Travel 2007 – Malta

Wednesday, 21st March/Friday, 23rd March 2007 – Malta

We were in Malta for four days so I suppose I should talk about some of the trip right now…

We left home on Wednesday evening, heading for Gatwick (no sensibly timed flights went from anywhere nearer, and even that wasn’t particularly sensible, being a 7.25 departure). As Gatwick’s a two hour drive, and we couldn’t face the idea of a 3.30 start, we opted instead for staying at the Holiday Inn Express in Crawley, and having a five minute drive in the morning. Anyway, that meant we hauled out of bed at 4.30, dropped the car off at the airport and trudged through security (which was very tiresome in the usual way) and by 6.30 we were sitting at Chez Gerard with coffee and croissants, it being about the only civilised place apart from the Seafood Bar to eat at the airport (and we didn’t fancy sushi at that time of the morning)…

The flight arrived on time, and we were met at the airport by our driver and whisked to the Intercontinental feeling grimy and tired. As soon as we arrived things quickly got a whole lot better! The concierge met us at the door and whisked our bags away, directing them to our suite on the 12th floor and us to the Club Lounge on the 15th floor, where we treated ourselves to fresh fruit, some local sheep’s cheeses and a beer before heading down to our rooms to investigate. Very nice indeed…

I’ve been in hotel rooms that were smaller than the bathroom in this suite is all I can say (and the bathroom has a deep bath at one end and a large shower cubicle at the other. We have flat screen TVs in the lounge and the bedroom, a CD system, balconies all round, and a second bathroom off the lounge. There are the obligatory fluffy towelling bathrobes, and slippers, and lots of comfortable seating, including chairs on the balconies, and sun loungers. I could get used to this! And the service levels are excellent. We decided we wanted to eat out at one of the local restaurants on Saturday, so we asked the concierge to organise it for us, then wandered out for a stroll through the streets of St. Julian’s (and coincidentally hunted down Meg and Tony’s hotel, the Cavalieri, which is about 20 minutes away on foot at the same time). By the time we got back, he’d made the booking, organised the taxi we’ll need to get there, and came straight over to me as I stepped back into the hotel to tell me it was all organised. I’m impressed.

Meanwhile, my impressions of Malta as very favourable. It’s very densely built-up, or at least this bit is, and the buildings are seemingly overwhelmingly narrow across the frontage, and go a very long way back. They seem to be mostly two or three storeys high, with wonderful balconies, and doorways that make me want to just keep right on taking photographs. They’re mostly pale stone or brick, and there’s that distinct feel you get when you’re somewhere where two cultures have collided, and then rubbed along for centuries. There’s a very Mediterranean European ambience, but with just a touch of Arabic/Moorish in many things, so much so that you can’t miss it even if you can’t quite put your finger on exactly what it is. It’s lovely and the people so far seem to be very friendly and helpful as well. We’ve managed a walk along St. Julian’s Bay as well, looking at the brightly painted fishing boats, many of which have eyes painted on their bows to ward off evil. Some of the eyes are very stylised, and many of them look almost Egyptian in execution. I must find out more about this practice, as I’m now intrigued.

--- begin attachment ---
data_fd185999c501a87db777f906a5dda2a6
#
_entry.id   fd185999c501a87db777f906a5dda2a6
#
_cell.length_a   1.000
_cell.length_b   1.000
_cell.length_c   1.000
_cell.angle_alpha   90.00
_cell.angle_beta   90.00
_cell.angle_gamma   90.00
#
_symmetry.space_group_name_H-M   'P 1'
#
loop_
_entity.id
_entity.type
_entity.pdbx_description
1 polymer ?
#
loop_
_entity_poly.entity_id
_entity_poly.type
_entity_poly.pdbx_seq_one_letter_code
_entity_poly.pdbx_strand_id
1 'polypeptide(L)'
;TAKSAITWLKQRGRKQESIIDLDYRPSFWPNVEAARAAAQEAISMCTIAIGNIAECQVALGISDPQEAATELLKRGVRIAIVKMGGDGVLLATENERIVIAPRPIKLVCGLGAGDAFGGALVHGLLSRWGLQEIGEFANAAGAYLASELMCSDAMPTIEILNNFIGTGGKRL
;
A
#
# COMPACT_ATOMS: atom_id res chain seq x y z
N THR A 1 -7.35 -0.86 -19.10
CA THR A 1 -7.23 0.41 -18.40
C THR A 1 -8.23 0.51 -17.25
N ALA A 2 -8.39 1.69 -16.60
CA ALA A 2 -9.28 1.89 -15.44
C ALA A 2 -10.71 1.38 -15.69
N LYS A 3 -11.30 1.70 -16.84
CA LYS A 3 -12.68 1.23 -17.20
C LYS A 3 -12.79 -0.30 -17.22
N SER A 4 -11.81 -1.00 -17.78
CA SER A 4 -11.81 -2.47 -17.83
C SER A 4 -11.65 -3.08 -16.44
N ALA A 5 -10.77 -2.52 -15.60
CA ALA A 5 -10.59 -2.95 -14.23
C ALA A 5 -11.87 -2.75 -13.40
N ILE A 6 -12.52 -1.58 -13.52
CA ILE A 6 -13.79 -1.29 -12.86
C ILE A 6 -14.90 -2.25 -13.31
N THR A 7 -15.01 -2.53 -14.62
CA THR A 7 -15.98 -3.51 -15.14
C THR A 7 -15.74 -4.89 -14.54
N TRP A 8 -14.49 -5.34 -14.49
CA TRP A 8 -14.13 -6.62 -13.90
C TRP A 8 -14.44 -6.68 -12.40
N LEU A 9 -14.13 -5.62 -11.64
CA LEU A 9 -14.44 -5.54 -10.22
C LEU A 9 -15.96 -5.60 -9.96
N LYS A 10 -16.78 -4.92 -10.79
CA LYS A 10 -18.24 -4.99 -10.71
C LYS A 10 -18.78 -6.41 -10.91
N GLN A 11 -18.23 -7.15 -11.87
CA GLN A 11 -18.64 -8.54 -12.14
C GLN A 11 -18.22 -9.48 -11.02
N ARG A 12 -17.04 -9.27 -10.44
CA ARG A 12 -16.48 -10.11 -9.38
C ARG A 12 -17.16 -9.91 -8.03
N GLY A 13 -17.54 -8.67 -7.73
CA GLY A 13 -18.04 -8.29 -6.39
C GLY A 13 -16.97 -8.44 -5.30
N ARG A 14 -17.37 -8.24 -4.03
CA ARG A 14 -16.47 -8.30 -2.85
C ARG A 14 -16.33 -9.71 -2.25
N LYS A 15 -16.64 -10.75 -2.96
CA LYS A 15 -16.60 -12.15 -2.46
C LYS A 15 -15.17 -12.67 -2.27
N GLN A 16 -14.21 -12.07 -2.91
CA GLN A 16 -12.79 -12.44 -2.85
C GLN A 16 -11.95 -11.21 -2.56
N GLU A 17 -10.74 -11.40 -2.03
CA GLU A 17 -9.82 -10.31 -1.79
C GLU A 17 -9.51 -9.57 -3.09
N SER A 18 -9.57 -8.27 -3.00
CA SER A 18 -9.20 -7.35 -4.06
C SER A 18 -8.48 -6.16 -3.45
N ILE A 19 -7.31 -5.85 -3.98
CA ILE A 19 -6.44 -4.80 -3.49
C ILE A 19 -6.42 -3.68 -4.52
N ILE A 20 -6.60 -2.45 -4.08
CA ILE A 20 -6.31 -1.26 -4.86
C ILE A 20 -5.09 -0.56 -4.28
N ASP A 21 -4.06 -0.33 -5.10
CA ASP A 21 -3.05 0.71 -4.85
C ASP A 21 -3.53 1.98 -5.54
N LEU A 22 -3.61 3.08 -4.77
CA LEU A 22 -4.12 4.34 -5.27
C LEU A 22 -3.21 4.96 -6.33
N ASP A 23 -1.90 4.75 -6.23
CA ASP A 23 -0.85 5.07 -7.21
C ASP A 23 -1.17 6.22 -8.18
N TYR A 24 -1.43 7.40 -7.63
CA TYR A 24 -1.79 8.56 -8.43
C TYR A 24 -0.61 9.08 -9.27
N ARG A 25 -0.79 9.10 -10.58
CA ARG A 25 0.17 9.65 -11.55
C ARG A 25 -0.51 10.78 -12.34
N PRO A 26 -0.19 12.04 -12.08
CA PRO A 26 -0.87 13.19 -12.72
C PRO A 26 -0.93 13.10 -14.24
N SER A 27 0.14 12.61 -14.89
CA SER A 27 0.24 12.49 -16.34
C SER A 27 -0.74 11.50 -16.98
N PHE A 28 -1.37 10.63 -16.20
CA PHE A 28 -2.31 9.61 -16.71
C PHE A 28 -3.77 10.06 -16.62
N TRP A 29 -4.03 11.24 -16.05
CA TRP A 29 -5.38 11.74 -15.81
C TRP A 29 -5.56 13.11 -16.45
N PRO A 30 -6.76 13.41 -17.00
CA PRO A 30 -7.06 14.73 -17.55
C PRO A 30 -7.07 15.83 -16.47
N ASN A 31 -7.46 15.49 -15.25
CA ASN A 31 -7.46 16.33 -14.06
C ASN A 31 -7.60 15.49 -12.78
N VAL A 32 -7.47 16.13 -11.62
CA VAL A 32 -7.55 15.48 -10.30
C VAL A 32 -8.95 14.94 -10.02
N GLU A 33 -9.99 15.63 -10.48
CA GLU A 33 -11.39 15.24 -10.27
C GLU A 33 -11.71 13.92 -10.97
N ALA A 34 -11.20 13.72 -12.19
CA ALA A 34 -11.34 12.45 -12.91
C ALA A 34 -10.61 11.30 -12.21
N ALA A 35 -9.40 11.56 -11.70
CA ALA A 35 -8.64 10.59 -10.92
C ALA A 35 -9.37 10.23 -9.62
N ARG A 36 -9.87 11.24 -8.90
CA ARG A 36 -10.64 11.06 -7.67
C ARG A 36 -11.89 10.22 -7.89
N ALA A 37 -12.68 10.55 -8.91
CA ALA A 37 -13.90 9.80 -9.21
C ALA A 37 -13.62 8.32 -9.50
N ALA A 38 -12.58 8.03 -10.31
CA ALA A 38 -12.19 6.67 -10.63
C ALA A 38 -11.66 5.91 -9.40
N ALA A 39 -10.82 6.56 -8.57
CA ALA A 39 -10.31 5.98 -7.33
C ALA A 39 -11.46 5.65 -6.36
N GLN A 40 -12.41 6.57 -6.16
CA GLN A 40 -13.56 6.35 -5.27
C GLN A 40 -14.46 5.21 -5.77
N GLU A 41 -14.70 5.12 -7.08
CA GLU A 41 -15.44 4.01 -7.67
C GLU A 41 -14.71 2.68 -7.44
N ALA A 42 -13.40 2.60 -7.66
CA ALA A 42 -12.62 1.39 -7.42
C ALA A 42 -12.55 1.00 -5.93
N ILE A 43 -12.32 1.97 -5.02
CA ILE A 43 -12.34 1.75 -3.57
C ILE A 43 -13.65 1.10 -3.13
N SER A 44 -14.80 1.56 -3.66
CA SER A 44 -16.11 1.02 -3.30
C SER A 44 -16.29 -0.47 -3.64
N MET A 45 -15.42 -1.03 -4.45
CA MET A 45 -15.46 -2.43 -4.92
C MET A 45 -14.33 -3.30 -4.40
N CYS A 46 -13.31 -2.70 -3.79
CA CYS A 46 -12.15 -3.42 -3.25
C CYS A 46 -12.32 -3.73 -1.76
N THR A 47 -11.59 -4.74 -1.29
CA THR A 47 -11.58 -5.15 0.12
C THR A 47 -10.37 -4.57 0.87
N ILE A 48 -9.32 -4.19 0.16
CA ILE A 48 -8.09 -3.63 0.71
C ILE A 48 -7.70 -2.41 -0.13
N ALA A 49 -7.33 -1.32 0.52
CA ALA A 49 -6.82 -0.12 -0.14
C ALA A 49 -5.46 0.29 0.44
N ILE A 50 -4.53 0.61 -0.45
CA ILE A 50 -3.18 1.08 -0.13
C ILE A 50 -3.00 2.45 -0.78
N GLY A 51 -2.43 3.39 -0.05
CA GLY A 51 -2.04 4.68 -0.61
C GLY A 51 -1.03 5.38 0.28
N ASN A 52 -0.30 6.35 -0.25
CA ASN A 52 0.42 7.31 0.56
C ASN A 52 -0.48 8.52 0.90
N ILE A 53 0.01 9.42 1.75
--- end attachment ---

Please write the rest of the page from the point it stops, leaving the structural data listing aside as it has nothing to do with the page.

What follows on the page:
Anyway, we finally arrived at the Cavalieri, and located Meg and Tony. We caught up with them, then came back to the Intercontinental, where I checked out the gym (and knocked off a 5k run), before we dressed and went back to the Cavalieri.

Meg and Tony had booked a table at a nearby Chinese restaurant, the prosaically named New China House, for dinner, and we duly headed there. The chef, the not so prosaically named Hu Han Bang, from Hong Kong, did superb dim sum, so Lynne and I started with those, while the rest of the party opted for the more familiar (to them) mixed starters where everything is deep-fried (something I try to avoid these days for obvious reasons), and then moved on to steamed mussels with garlic, crispy fried pumpkin and satay beef. It was all very good, as was the rather fine Alsace Gewurtztraminer from Hugel Fils that we drank with it. And I ended up having a dessert (which I figured I’d earned with my run), partly because the idea of deep-fried ice cream intrigued me. It turned out to be a ball if vanilla ice cream, coated in a sweet batter with sesame seeds stuck all over it, fried very fast and very hot to make it crispy, and drenched in honey and syrup. It was excellent, and the ice cream was still solid in the middle. I have a few ideas as to how they did it, but it’s still damn clever! Oh, and the weather? Cold! Not at all what you’d expect… Thursday was the coldest day of the Winter with temperatures down around 9C, and a howling wind off the sea. Friday wasn’t meant to be much better, sadly, and duly lived up to its billing.

In conclusion, somewhere along the line we concluded a long time back that what every working woman really needs is an old-fashioned wife to keep everything running at home. Since our stay at the fabulous Intercontinental, we’ve changed our minds. What we need is a concierge… Now please!

1 Comment

  1. Lucky you. You happen to be in one of my favourite places. My grandchildren insist on taking me there every year even though I offer a range of alternatives. Always stay at the Mellieha Bay Hotel. Booked again for this October.

    Like

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